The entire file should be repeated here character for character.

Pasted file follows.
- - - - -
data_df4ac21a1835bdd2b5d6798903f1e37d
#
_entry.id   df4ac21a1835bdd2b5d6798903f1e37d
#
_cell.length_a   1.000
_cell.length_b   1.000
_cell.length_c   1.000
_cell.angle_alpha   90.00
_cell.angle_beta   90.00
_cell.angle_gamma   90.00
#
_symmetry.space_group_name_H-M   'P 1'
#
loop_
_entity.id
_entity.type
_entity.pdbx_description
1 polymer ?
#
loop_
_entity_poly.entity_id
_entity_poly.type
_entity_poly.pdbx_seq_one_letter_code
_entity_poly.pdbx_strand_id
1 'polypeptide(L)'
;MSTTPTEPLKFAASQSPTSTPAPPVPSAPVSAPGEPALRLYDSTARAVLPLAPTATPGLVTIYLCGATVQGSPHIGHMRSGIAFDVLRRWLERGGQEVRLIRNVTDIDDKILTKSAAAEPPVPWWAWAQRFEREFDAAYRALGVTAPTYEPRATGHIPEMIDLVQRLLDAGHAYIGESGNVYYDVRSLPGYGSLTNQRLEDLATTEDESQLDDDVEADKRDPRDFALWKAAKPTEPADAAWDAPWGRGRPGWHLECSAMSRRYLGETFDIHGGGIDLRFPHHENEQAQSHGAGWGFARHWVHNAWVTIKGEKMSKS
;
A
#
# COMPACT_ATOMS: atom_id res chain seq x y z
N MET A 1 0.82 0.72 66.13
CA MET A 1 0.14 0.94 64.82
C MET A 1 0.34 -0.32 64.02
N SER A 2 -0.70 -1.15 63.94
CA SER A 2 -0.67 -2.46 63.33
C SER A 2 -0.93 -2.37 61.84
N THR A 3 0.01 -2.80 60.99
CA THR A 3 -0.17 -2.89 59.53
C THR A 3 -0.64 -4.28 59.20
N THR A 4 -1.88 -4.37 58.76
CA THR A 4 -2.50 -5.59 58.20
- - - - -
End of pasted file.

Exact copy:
data_df4ac21a1835bdd2b5d6798903f1e37d
#
_entry.id   df4ac21a1835bdd2b5d6798903f1e37d
#
_cell.length_a   1.000
_cell.length_b   1.000
_cell.length_c   1.000
_cell.angle_alpha   90.00
_cell.angle_beta   90.00
_cell.angle_gamma   90.00
#
_symmetry.space_group_name_H-M   'P 1'
#
loop_
_entity.id
_entity.type
_entity.pdbx_description
1 polymer ?
#
loop_
_entity_poly.entity_id
_entity_poly.type
_entity_poly.pdbx_seq_one_letter_code
_entity_poly.pdbx_strand_id
1 'polypeptide(L)'
;MSTTPTEPLKFAASQSPTSTPAPPVPSAPVSAPGEPALRLYDSTARAVLPLAPTATPGLVTIYLCGATVQGSPHIGHMRSGIAFDVLRRWLERGGQEVRLIRNVTDIDDKILTKSAAAEPPVPWWAWAQRFEREFDAAYRALGVTAPTYEPRATGHIPEMIDLVQRLLDAGHAYIGESGNVYYDVRSLPGYGSLTNQRLEDLATTEDESQLDDDVEADKRDPRDFALWKAAKPTEPADAAWDAPWGRGRPGWHLECSAMSRRYLGETFDIHGGGIDLRFPHHENEQAQSHGAGWGFARHWVHNAWVTIKGEKMSKS
;
A
#
# COMPACT_ATOMS: atom_id res chain seq x y z
N MET A 1 0.82 0.72 66.13
CA MET A 1 0.14 0.94 64.82
C MET A 1 0.34 -0.32 64.02
N SER A 2 -0.70 -1.15 63.94
CA SER A 2 -0.67 -2.46 63.33
C SER A 2 -0.93 -2.37 61.84
N THR A 3 0.01 -2.80 60.99
CA THR A 3 -0.17 -2.89 59.53
C THR A 3 -0.64 -4.28 59.20
N THR A 4 -1.88 -4.37 58.76
CA THR A 4 -2.50 -5.59 58.20